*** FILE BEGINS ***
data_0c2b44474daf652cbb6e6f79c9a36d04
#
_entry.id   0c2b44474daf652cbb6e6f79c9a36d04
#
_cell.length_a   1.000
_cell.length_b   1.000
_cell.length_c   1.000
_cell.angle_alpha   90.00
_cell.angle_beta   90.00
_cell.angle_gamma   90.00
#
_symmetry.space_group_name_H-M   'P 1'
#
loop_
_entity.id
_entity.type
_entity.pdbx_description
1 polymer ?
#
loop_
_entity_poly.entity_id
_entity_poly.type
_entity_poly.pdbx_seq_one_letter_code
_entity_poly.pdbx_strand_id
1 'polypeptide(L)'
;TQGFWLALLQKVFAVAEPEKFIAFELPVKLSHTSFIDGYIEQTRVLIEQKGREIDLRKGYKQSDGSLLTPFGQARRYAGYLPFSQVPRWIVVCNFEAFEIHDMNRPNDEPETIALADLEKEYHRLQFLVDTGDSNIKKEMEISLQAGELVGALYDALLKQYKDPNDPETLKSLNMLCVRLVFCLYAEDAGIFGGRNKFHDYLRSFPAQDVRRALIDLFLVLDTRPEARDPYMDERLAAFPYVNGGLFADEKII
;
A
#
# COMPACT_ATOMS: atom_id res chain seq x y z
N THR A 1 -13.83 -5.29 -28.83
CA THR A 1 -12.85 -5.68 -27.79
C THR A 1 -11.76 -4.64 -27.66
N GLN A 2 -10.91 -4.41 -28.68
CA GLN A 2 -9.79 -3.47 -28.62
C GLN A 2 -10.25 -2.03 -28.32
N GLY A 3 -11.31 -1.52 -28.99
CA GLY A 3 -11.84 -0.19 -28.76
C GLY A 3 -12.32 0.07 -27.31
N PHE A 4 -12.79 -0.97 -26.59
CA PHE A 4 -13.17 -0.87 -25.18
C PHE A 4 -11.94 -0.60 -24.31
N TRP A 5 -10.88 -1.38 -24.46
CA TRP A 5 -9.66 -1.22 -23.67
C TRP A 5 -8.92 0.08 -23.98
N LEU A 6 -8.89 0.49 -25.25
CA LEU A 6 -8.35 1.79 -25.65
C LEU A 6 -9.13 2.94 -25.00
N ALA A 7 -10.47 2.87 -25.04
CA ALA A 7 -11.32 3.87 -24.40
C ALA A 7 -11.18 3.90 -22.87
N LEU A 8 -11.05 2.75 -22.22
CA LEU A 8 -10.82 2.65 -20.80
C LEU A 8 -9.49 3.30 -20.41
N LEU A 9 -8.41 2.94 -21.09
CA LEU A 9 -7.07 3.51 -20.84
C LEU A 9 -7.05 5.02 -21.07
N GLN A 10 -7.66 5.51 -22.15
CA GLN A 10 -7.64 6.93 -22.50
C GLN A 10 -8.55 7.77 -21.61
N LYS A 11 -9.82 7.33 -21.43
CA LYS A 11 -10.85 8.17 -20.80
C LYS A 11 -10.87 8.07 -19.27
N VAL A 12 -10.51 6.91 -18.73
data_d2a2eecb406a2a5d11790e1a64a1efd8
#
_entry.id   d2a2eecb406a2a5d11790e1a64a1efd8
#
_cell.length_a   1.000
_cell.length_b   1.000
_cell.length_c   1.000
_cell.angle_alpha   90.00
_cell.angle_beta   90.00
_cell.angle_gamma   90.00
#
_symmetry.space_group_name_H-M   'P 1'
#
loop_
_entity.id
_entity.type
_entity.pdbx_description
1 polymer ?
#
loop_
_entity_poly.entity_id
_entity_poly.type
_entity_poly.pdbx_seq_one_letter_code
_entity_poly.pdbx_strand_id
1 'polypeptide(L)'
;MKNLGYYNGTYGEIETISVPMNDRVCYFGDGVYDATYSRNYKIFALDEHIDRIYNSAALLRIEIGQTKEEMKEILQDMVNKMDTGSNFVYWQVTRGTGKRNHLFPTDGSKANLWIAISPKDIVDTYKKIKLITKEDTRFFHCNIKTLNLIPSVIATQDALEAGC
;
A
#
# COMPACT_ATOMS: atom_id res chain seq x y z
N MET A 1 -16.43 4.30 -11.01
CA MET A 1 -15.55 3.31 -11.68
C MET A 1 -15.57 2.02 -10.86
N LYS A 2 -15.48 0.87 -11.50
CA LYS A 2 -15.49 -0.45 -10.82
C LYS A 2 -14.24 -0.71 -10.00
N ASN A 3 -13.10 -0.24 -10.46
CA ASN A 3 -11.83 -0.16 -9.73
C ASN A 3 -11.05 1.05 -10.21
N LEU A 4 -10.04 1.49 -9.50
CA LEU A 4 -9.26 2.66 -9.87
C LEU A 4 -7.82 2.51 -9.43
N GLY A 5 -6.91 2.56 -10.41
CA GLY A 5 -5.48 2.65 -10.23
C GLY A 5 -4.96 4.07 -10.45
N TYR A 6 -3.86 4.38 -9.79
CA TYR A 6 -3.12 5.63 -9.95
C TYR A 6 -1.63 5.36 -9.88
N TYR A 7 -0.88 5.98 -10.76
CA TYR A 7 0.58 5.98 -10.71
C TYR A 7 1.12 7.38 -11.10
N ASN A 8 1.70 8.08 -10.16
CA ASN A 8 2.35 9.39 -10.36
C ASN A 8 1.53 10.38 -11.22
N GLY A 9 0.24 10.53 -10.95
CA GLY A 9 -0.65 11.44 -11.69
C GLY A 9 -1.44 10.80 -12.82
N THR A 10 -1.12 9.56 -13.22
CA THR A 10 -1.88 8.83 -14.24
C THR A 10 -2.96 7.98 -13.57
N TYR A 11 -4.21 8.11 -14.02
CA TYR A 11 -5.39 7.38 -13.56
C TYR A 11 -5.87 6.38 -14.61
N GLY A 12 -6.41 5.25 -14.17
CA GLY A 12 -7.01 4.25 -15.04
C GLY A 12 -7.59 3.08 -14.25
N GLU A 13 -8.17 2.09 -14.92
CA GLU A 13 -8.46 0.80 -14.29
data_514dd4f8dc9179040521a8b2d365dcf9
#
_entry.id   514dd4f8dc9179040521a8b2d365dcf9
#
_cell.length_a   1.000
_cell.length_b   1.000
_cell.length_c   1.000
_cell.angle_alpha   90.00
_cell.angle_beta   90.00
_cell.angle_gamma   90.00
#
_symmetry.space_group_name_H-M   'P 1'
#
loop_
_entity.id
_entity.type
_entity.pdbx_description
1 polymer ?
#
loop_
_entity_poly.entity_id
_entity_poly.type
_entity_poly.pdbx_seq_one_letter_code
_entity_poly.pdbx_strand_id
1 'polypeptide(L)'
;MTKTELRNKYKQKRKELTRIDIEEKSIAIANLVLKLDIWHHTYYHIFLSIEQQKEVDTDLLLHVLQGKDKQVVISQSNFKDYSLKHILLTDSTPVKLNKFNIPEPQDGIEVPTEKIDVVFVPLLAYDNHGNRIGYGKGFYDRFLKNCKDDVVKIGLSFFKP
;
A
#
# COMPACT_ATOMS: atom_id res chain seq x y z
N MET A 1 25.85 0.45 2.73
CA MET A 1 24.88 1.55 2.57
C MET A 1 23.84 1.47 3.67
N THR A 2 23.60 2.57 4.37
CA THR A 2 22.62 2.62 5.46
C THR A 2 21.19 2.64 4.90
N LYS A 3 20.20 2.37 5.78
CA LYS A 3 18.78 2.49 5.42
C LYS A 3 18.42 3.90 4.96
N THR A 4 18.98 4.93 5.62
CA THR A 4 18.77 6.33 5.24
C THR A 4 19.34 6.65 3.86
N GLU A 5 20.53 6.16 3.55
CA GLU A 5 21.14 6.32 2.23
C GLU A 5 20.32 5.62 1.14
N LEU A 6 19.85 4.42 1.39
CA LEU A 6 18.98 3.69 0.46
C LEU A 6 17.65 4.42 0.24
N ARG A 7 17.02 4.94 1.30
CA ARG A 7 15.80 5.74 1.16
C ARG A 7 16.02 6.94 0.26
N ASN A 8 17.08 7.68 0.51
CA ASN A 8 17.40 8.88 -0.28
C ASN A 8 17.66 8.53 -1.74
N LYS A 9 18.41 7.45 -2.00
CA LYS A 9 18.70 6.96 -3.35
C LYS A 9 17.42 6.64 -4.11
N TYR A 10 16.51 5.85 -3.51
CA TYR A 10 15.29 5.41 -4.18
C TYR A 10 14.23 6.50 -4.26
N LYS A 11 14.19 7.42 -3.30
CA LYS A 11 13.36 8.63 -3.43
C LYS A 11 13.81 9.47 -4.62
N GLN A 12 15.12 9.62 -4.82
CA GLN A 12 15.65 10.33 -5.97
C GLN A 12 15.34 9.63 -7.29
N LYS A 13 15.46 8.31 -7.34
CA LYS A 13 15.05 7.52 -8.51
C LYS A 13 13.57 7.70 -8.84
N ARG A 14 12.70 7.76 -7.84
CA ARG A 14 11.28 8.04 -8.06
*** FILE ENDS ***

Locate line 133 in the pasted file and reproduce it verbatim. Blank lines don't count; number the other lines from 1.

data_514dd4f8dc9179040521a8b2d365dcf9